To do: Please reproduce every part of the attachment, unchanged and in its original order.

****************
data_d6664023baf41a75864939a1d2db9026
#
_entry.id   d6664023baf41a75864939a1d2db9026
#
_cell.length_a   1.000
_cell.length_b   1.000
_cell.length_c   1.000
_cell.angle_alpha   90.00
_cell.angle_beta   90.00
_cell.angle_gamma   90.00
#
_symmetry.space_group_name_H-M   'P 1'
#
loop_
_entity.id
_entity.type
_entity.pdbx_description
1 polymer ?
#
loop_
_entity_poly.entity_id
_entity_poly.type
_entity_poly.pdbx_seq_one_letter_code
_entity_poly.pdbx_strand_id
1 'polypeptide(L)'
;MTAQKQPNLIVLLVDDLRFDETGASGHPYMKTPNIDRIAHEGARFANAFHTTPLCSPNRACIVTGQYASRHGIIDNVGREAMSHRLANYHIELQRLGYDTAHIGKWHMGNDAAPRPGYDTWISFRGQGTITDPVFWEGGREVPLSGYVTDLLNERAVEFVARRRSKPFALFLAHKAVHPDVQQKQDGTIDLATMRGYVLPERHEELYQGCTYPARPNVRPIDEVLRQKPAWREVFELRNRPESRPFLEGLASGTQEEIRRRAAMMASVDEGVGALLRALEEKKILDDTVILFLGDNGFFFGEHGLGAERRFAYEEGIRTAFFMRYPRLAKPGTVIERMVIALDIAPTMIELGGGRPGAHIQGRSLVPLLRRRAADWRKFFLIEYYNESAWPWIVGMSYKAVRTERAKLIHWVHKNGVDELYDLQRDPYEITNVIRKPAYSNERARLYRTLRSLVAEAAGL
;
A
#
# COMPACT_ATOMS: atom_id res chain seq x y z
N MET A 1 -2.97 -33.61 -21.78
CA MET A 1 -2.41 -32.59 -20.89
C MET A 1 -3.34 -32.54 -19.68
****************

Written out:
data_d6664023baf41a75864939a1d2db9026
#
_entry.id   d6664023baf41a75864939a1d2db9026
#
_cell.length_a   1.000
_cell.length_b   1.000
_cell.length_c   1.000
_cell.angle_alpha   90.00
_cell.angle_beta   90.00
_cell.angle_gamma   90.00
#
_symmetry.space_group_name_H-M   'P 1'
#
loop_
_entity.id
_entity.type
_entity.pdbx_description
1 polymer ?
#
loop_
_entity_poly.entity_id
_entity_poly.type
_entity_poly.pdbx_seq_one_letter_code
_entity_poly.pdbx_strand_id
1 'polypeptide(L)'
;MTAQKQPNLIVLLVDDLRFDETGASGHPYMKTPNIDRIAHEGARFANAFHTTPLCSPNRACIVTGQYASRHGIIDNVGREAMSHRLANYHIELQRLGYDTAHIGKWHMGNDAAPRPGYDTWISFRGQGTITDPVFWEGGREVPLSGYVTDLLNERAVEFVARRRSKPFALFLAHKAVHPDVQQKQDGTIDLATMRGYVLPERHEELYQGCTYPARPNVRPIDEVLRQKPAWREVFELRNRPESRPFLEGLASGTQEEIRRRAAMMASVDEGVGALLRALEEKKILDDTVILFLGDNGFFFGEHGLGAERRFAYEEGIRTAFFMRYPRLAKPGTVIERMVIALDIAPTMIELGGGRPGAHIQGRSLVPLLRRRAADWRKFFLIEYYNESAWPWIVGMSYKAVRTERAKLIHWVHKNGVDELYDLQRDPYEITNVIRKPAYSNERARLYRTLRSLVAEAAGL
;
A
#
# COMPACT_ATOMS: atom_id res chain seq x y z
N MET A 1 -2.97 -33.61 -21.78
CA MET A 1 -2.41 -32.59 -20.89
C MET A 1 -3.34 -32.54 -19.68